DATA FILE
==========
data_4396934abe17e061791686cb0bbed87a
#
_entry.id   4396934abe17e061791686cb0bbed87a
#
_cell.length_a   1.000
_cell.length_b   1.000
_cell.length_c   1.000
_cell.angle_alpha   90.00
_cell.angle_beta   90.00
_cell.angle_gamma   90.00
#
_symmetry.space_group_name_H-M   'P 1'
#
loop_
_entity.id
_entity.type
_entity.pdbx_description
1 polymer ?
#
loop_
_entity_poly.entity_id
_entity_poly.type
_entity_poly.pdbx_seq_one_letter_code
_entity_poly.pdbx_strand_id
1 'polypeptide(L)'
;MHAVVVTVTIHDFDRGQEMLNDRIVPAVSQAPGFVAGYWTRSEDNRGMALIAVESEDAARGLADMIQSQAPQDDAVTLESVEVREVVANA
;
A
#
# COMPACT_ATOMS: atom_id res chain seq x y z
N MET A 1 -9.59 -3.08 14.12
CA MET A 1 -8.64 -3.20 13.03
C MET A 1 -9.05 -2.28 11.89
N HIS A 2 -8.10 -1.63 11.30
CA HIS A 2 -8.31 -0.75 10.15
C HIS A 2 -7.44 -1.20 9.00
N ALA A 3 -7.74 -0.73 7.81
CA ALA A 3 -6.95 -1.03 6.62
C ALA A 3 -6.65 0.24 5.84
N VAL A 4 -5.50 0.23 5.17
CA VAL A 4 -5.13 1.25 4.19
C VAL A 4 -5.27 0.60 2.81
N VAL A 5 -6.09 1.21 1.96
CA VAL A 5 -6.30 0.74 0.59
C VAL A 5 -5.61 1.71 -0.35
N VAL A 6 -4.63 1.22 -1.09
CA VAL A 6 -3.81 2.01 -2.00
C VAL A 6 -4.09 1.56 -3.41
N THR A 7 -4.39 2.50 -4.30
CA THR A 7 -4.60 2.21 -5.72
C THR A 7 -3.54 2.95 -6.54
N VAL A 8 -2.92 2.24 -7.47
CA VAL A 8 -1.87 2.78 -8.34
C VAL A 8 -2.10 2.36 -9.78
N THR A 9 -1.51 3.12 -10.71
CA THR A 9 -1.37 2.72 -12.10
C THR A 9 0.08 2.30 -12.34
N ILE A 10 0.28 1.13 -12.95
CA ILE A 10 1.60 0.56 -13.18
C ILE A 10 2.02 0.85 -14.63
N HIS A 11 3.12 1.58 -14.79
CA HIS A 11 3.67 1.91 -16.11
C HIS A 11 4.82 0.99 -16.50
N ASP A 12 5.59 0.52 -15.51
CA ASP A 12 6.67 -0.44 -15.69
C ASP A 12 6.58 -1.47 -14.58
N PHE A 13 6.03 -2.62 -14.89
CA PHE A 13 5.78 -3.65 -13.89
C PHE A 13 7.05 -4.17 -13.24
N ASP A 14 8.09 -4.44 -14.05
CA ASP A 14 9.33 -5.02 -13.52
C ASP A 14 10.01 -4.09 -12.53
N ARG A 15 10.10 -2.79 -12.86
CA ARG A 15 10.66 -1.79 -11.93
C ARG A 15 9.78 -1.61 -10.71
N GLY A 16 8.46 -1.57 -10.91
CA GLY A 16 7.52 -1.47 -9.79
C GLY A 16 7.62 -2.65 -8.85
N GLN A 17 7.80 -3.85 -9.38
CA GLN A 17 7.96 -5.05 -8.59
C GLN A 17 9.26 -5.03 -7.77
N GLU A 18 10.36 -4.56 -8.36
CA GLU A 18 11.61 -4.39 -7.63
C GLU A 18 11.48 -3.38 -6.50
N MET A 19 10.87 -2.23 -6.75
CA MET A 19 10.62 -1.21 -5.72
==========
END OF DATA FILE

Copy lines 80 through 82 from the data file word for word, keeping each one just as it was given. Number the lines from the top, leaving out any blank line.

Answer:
CA GLN A 17 7.96 -5.05 -8.59
C GLN A 17 9.26 -5.03 -7.77
N GLU A 18 10.36 -4.56 -8.36